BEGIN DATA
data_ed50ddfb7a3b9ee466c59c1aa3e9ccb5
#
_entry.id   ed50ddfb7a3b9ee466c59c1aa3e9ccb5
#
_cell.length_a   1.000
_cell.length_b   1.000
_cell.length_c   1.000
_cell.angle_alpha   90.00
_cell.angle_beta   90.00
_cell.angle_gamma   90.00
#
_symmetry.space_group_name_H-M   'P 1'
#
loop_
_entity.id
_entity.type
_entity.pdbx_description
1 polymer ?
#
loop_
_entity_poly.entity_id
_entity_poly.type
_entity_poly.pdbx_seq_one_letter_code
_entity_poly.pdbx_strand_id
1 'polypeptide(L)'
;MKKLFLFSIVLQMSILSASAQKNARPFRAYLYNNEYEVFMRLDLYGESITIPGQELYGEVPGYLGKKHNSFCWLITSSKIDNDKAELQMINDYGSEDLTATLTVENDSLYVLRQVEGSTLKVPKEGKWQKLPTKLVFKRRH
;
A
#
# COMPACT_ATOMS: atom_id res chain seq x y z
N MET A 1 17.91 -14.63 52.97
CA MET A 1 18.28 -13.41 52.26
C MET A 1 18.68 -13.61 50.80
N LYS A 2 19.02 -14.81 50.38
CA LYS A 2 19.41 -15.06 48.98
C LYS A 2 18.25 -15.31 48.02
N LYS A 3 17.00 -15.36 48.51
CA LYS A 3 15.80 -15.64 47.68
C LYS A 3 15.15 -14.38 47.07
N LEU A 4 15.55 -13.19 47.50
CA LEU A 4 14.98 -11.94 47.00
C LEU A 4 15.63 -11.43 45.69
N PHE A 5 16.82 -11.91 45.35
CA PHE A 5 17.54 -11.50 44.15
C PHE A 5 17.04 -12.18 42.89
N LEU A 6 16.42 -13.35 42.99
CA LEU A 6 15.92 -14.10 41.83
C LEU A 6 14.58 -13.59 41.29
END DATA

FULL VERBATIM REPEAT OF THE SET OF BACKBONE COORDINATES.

data_ed50ddfb7a3b9ee466c59c1aa3e9ccb5
#
_entry.id   ed50ddfb7a3b9ee466c59c1aa3e9ccb5
#
_cell.length_a   1.000
_cell.length_b   1.000
_cell.length_c   1.000
_cell.angle_alpha   90.00
_cell.angle_beta   90.00
_cell.angle_gamma   90.00
#
_symmetry.space_group_name_H-M   'P 1'
#
loop_
_entity.id
_entity.type
_entity.pdbx_description
1 polymer ?
#
loop_
_entity_poly.entity_id
_entity_poly.type
_entity_poly.pdbx_seq_one_letter_code
_entity_poly.pdbx_strand_id
1 'polypeptide(L)'
;MKKLFLFSIVLQMSILSASAQKNARPFRAYLYNNEYEVFMRLDLYGESITIPGQELYGEVPGYLGKKHNSFCWLITSSKIDNDKAELQMINDYGSEDLTATLTVENDSLYVLRQVEGSTLKVPKEGKWQKLPTKLVFKRRH
;
A
#
# COMPACT_ATOMS: atom_id res chain seq x y z
N MET A 1 17.91 -14.63 52.97
CA MET A 1 18.28 -13.41 52.26
C MET A 1 18.68 -13.61 50.80
N LYS A 2 19.02 -14.81 50.38
CA LYS A 2 19.41 -15.06 48.98
C LYS A 2 18.25 -15.31 48.02
N LYS A 3 17.00 -15.36 48.51
CA LYS A 3 15.80 -15.64 47.68
C LYS A 3 15.15 -14.38 47.07
N LEU A 4 15.55 -13.19 47.50
CA LEU A 4 14.98 -11.94 47.00
C LEU A 4 15.63 -11.43 45.69
N PHE A 5 16.82 -11.91 45.35
CA PHE A 5 17.54 -11.50 44.15
C PHE A 5 17.04 -12.18 42.89
N LEU A 6 16.42 -13.35 42.99
CA LEU A 6 15.92 -14.10 41.83
C LEU A 6 14.58 -13.59 41.29